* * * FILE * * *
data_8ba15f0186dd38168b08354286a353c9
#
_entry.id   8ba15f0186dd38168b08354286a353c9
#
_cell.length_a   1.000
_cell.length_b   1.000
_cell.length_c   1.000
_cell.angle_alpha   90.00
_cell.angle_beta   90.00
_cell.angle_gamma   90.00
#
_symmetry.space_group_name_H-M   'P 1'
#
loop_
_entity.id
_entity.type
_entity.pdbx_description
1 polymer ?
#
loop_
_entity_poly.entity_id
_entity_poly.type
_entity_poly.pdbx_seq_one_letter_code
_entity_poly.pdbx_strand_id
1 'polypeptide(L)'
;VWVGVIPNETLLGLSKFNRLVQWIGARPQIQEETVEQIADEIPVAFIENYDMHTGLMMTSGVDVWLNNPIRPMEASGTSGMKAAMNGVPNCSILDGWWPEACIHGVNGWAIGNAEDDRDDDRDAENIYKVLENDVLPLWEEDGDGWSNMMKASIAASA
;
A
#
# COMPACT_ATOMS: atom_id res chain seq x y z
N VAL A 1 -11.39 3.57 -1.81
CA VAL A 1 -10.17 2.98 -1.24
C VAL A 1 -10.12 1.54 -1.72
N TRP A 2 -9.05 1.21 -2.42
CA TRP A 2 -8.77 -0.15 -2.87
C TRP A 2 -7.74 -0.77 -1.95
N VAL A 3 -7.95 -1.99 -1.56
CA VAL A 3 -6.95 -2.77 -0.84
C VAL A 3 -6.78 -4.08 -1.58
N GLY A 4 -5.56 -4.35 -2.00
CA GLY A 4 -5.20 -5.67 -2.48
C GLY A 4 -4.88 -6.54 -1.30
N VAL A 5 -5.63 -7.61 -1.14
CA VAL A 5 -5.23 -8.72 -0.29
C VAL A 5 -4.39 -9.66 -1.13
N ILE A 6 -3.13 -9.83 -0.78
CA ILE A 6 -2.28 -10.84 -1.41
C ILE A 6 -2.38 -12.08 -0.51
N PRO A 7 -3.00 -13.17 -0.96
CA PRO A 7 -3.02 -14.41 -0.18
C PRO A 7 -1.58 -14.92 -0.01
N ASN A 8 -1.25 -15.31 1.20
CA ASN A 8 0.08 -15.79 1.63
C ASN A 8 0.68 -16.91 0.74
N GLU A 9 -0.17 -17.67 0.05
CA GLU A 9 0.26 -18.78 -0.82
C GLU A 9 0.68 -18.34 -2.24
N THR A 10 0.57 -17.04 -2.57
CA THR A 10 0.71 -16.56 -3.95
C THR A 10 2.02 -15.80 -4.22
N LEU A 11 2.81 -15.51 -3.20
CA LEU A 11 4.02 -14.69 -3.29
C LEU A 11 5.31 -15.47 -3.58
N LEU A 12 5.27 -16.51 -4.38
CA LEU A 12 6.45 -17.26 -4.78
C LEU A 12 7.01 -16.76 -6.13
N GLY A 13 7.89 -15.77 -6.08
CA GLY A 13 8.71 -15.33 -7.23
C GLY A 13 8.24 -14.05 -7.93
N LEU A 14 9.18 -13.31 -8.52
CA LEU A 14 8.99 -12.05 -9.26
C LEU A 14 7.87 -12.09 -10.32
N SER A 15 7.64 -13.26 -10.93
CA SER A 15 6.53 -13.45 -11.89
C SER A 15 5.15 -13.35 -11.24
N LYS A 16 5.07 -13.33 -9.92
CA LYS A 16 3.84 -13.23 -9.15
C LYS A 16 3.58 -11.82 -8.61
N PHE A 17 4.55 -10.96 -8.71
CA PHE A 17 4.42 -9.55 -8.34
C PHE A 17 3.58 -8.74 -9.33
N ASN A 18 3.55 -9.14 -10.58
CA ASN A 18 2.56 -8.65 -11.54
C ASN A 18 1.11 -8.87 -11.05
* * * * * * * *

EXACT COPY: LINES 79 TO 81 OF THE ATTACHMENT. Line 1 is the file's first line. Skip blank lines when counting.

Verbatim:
N PHE A 17 4.55 -10.96 -8.71
CA PHE A 17 4.42 -9.55 -8.34
C PHE A 17 3.58 -8.74 -9.33